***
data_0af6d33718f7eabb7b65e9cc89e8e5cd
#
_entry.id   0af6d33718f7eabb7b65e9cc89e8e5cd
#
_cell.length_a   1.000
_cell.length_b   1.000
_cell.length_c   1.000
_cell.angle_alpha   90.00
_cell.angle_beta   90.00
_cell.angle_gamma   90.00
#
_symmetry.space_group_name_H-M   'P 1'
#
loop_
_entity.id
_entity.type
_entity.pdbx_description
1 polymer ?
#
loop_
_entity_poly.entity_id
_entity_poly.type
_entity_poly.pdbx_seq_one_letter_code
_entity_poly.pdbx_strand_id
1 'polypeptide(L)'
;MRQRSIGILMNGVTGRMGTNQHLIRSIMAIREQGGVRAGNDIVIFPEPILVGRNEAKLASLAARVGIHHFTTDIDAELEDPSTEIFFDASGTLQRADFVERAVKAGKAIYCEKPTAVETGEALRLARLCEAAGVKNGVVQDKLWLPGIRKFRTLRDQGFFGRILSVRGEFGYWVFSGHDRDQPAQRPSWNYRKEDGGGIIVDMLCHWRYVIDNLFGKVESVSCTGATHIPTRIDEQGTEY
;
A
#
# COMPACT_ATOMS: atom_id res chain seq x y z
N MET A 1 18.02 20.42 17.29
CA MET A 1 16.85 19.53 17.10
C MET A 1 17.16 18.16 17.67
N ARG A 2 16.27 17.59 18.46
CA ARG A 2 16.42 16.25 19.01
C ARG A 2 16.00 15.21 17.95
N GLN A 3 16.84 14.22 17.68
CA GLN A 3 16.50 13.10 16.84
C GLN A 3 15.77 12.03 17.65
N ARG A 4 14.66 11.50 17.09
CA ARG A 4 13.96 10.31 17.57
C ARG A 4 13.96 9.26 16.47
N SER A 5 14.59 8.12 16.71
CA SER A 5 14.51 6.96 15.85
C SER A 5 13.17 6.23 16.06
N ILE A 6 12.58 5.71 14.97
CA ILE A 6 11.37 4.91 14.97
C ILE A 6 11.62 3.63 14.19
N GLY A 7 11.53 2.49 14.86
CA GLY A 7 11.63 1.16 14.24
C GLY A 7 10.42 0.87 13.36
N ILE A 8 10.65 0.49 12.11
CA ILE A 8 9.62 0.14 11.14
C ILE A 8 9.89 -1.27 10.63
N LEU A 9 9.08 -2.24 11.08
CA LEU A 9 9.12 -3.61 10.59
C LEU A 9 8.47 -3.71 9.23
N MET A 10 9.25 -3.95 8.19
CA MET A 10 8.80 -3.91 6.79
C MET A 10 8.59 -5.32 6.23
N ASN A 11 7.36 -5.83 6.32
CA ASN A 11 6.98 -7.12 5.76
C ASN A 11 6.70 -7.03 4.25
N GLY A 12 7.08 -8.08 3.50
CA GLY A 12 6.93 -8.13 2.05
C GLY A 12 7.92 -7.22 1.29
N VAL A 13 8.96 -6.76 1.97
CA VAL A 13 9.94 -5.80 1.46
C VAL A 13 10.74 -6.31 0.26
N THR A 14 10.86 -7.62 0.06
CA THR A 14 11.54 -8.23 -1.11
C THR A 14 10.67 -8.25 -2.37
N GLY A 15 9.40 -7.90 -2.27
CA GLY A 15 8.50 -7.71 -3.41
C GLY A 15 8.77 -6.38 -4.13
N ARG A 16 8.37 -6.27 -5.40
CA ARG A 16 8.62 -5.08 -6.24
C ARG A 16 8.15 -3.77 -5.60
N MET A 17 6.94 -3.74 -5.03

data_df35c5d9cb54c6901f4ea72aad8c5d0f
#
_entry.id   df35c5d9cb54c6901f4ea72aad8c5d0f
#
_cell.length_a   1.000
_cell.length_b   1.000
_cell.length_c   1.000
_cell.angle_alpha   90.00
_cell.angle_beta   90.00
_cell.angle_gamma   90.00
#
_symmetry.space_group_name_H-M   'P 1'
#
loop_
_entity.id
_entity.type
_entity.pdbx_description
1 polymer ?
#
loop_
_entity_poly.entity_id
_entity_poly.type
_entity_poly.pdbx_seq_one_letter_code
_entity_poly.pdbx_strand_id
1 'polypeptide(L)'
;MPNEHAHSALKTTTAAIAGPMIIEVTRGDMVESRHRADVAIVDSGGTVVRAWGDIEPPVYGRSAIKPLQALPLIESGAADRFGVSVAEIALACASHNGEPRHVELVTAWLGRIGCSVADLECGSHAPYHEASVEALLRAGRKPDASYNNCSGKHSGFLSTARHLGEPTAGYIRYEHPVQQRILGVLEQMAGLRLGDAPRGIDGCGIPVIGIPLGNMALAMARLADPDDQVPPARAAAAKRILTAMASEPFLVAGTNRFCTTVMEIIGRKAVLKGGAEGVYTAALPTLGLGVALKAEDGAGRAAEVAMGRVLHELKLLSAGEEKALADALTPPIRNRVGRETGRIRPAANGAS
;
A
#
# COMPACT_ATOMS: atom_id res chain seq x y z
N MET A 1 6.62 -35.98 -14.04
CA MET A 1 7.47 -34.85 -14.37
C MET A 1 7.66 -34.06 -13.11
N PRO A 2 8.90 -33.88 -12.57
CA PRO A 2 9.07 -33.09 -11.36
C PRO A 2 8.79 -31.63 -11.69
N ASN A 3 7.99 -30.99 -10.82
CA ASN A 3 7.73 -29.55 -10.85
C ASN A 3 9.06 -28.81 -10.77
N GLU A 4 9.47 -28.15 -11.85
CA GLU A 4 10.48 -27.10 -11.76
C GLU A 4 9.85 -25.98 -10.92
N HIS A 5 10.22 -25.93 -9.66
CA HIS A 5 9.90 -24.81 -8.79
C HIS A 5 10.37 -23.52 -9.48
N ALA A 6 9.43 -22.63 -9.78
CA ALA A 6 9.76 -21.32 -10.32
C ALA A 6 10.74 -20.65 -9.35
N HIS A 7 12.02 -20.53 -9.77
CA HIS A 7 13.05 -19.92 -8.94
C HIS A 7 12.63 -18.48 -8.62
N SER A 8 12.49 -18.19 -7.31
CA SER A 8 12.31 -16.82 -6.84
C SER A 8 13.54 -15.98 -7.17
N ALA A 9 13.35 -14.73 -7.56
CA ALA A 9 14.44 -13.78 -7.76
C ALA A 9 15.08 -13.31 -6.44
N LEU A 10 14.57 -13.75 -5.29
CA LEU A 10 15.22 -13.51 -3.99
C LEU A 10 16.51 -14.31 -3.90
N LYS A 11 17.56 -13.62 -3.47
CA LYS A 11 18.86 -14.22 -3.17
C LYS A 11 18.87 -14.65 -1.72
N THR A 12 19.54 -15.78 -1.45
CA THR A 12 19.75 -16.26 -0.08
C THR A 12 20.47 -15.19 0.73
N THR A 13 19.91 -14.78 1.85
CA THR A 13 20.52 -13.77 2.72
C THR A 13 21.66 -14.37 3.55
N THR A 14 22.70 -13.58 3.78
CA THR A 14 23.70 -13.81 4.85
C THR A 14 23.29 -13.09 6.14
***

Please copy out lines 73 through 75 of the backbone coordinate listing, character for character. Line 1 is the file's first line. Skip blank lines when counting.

N GLY A 15 9.40 -7.90 -2.27
CA GLY A 15 8.50 -7.71 -3.41
C GLY A 15 8.77 -6.38 -4.13